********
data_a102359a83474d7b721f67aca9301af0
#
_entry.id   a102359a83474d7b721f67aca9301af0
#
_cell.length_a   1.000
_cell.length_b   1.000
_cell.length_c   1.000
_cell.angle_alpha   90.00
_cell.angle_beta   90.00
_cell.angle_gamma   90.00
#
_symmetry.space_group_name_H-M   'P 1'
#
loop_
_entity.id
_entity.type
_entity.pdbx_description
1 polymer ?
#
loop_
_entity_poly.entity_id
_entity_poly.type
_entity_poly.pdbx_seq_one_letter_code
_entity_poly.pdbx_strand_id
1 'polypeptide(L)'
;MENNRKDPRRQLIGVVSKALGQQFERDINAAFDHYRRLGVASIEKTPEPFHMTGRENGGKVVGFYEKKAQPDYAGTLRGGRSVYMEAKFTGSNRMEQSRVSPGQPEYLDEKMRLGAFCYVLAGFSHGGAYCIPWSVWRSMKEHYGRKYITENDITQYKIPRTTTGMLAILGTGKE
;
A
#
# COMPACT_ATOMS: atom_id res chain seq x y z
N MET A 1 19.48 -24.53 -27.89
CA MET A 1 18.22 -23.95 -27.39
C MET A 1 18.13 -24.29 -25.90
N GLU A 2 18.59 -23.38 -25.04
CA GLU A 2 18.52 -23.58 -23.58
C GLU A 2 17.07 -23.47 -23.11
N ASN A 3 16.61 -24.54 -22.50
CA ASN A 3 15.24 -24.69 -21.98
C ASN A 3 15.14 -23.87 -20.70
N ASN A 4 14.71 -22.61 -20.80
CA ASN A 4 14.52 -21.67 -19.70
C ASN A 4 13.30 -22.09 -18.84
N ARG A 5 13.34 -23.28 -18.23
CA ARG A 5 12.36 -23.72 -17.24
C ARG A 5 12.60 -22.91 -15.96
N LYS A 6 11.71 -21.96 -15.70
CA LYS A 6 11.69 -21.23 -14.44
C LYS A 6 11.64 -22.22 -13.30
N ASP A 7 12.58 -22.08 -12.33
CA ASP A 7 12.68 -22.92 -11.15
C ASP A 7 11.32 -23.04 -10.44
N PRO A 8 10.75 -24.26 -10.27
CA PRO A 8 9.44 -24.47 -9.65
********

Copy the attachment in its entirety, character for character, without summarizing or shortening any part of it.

data_a102359a83474d7b721f67aca9301af0
#
_entry.id   a102359a83474d7b721f67aca9301af0
#
_cell.length_a   1.000
_cell.length_b   1.000
_cell.length_c   1.000
_cell.angle_alpha   90.00
_cell.angle_beta   90.00
_cell.angle_gamma   90.00
#
_symmetry.space_group_name_H-M   'P 1'
#
loop_
_entity.id
_entity.type
_entity.pdbx_description
1 polymer ?
#
loop_
_entity_poly.entity_id
_entity_poly.type
_entity_poly.pdbx_seq_one_letter_code
_entity_poly.pdbx_strand_id
1 'polypeptide(L)'
;MENNRKDPRRQLIGVVSKALGQQFERDINAAFDHYRRLGVASIEKTPEPFHMTGRENGGKVVGFYEKKAQPDYAGTLRGGRSVYMEAKFTGSNRMEQSRVSPGQPEYLDEKMRLGAFCYVLAGFSHGGAYCIPWSVWRSMKEHYGRKYITENDITQYKIPRTTTGMLAILGTGKE
;
A
#
# COMPACT_ATOMS: atom_id res chain seq x y z
N MET A 1 19.48 -24.53 -27.89
CA MET A 1 18.22 -23.95 -27.39
C MET A 1 18.13 -24.29 -25.90
N GLU A 2 18.59 -23.38 -25.04
CA GLU A 2 18.52 -23.58 -23.58
C GLU A 2 17.07 -23.47 -23.11
N ASN A 3 16.61 -24.54 -22.50
CA ASN A 3 15.24 -24.69 -21.98
C ASN A 3 15.14 -23.87 -20.70
N ASN A 4 14.71 -22.61 -20.80
CA ASN A 4 14.52 -21.67 -19.70
C ASN A 4 13.30 -22.09 -18.84
N ARG A 5 13.34 -23.28 -18.23
CA ARG A 5 12.36 -23.72 -17.24
C ARG A 5 12.60 -22.91 -15.96
N LYS A 6 11.71 -21.96 -15.70
CA LYS A 6 11.69 -21.23 -14.44
C LYS A 6 11.64 -22.22 -13.30
N ASP A 7 12.58 -22.08 -12.33
CA ASP A 7 12.68 -22.92 -11.15
C ASP A 7 11.32 -23.04 -10.44
N PRO A 8 10.75 -24.26 -10.27
CA PRO A 8 9.44 -24.47 -9.65